Professor Gianvito is a filmmaker, curator, and critic. His films include the feature films The Flower of Pain, Address Unknown, and The Mad Songs of Fernanda Hussein, winner of multiple awards including having been cited as one of the top ten films of the year by critics in The Chicago Reader, The Boston Phoenix, and Film Comment magazine.
His 2007 documentary, Profit Motive and the Whispering Wind, received considerable acclaim and multiple awards including "Best Experimental Film of the Year" by the National Society of Film Critics and Grand Prize for Documentary Feature at the Belfort EntreVues Film Festival. In 2010, the magazine Time Out (New York) included Profit Motive in a critics' poll of the 50 Greatest Documentaries of All Time.
John Gianvito has had retrospectives of his work at the VIENNALE Film Festival in Austria, I Mille Occhi Festival in Trieste, Italy, the Cinema du Reel Festival in Paris, France, and Frontera Sur in Chile. He is the editor of the book Andrei Tarkovsky: Interviews (University Press of Mississippi). In 2012, Gianvito's film, the collectively-made Far From Afghanistan, received its world premiere at the Locarno Film Festival in Switzerland and its North American premiere at the Toronto International Film Festival. Gianvito's documentary Wake (Subic), which premiered in late 2015 at the VIENNALE Film Festival, was cited as one of the top ten films of 2015 in Artforum, Sight & Sound, and Senses of Cinema. Wake (Subic) had its US premiere in February 2016 at the Museum of Modern Art. Gianvito's most recent feature, Her Socialist Smile, is a documentary essay on the political imagination of blind/deaf icon Helen Keller. The film received its world premiere at the 2020 New York Film Festival and was voted Best Independent/Experimental Film of the Year by the Los Angeles Society of Film Critics and one of the Top Ten Documentaries of 2021 in IndieWire.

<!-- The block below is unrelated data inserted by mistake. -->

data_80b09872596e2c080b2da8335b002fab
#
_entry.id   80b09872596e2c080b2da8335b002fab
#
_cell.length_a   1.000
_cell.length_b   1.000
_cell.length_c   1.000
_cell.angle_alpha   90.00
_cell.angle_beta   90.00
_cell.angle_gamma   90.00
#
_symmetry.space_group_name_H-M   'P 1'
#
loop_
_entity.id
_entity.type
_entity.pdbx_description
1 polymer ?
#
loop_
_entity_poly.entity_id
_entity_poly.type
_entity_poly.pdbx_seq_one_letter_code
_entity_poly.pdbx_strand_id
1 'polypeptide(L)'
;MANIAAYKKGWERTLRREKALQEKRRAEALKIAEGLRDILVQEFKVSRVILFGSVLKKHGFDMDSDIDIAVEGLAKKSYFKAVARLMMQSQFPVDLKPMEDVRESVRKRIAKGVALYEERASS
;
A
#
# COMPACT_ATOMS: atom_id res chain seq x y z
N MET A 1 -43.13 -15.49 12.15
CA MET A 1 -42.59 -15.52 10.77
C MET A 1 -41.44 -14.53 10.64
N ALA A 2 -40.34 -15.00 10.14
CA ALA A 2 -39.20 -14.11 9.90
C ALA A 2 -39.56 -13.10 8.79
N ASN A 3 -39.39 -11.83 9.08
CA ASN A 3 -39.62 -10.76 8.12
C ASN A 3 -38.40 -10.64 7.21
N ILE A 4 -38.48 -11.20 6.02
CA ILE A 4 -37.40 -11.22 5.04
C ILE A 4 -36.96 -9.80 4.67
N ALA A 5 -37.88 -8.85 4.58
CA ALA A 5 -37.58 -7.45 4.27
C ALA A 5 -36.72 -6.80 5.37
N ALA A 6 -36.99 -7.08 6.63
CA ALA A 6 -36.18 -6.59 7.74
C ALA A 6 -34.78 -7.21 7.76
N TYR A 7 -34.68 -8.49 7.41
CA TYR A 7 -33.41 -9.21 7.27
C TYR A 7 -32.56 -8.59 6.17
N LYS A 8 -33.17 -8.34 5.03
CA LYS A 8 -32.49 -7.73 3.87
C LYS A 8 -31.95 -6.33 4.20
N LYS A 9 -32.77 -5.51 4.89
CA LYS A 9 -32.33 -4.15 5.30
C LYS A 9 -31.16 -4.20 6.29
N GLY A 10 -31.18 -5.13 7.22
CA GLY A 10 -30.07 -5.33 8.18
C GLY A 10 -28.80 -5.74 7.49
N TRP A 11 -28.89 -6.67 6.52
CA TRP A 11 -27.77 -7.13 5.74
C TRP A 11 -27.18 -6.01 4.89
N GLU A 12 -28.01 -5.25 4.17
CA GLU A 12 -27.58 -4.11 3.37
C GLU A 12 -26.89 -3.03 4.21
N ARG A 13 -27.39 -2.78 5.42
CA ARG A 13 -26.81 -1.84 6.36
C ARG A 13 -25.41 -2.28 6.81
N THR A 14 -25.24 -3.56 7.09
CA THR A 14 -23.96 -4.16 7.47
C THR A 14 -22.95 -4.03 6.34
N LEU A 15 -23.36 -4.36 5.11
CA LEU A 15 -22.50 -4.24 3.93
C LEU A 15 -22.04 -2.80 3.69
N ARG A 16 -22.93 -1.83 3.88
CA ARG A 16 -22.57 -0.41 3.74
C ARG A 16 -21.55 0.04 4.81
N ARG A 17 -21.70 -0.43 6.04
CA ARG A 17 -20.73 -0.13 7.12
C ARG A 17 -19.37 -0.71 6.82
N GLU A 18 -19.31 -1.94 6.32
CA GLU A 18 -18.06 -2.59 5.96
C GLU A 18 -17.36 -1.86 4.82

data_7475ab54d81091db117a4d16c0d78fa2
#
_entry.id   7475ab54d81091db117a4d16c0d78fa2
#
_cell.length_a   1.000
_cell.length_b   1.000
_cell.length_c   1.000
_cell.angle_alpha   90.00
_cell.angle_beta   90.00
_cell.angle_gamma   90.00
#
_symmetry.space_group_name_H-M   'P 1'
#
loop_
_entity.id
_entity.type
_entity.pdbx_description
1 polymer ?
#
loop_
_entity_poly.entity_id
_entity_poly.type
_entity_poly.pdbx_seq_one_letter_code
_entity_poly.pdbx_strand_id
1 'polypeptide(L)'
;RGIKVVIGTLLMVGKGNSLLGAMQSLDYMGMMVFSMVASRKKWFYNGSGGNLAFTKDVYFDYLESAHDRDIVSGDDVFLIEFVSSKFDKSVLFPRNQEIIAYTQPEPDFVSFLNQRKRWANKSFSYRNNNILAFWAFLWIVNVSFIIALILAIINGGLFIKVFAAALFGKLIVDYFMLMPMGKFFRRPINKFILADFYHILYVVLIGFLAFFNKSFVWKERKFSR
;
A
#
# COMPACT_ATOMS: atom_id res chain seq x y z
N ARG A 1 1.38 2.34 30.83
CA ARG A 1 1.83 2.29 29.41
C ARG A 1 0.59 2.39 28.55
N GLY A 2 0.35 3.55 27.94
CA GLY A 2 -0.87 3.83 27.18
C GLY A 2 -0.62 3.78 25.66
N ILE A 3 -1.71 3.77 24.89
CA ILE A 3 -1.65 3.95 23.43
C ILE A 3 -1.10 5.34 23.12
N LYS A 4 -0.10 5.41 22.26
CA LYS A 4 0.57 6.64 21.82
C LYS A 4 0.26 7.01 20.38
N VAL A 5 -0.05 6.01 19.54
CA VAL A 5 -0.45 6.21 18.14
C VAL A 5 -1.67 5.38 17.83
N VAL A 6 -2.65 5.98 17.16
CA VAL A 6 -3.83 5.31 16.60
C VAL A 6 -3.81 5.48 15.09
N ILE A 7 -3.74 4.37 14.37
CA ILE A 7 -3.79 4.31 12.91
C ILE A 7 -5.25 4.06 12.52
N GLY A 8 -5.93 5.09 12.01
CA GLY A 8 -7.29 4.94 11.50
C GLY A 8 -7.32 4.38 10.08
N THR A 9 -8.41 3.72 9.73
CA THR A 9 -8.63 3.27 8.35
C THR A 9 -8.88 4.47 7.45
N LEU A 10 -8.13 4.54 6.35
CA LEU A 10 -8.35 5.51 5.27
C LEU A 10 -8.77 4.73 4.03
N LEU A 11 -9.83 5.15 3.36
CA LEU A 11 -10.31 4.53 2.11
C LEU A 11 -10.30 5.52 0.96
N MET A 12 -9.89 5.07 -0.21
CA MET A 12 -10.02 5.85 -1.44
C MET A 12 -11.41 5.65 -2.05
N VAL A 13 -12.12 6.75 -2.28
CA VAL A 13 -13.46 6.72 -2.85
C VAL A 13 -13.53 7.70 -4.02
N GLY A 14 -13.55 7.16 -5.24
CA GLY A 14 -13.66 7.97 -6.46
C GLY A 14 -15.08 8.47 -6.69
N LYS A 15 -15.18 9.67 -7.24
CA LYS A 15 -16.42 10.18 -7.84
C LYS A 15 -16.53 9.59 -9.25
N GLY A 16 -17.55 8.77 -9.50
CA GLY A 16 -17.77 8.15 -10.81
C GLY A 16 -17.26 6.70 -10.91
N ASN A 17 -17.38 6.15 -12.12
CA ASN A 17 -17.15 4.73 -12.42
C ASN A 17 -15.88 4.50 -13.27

He has taught film production and film history at the University of Massachusetts Boston, Rhode Island School of Design, and Boston University, and was film curator for five years at the Harvard Film Archive. In 2001, he was made a Chevalier in the Order of Arts and Letters by the French Ministry of Culture.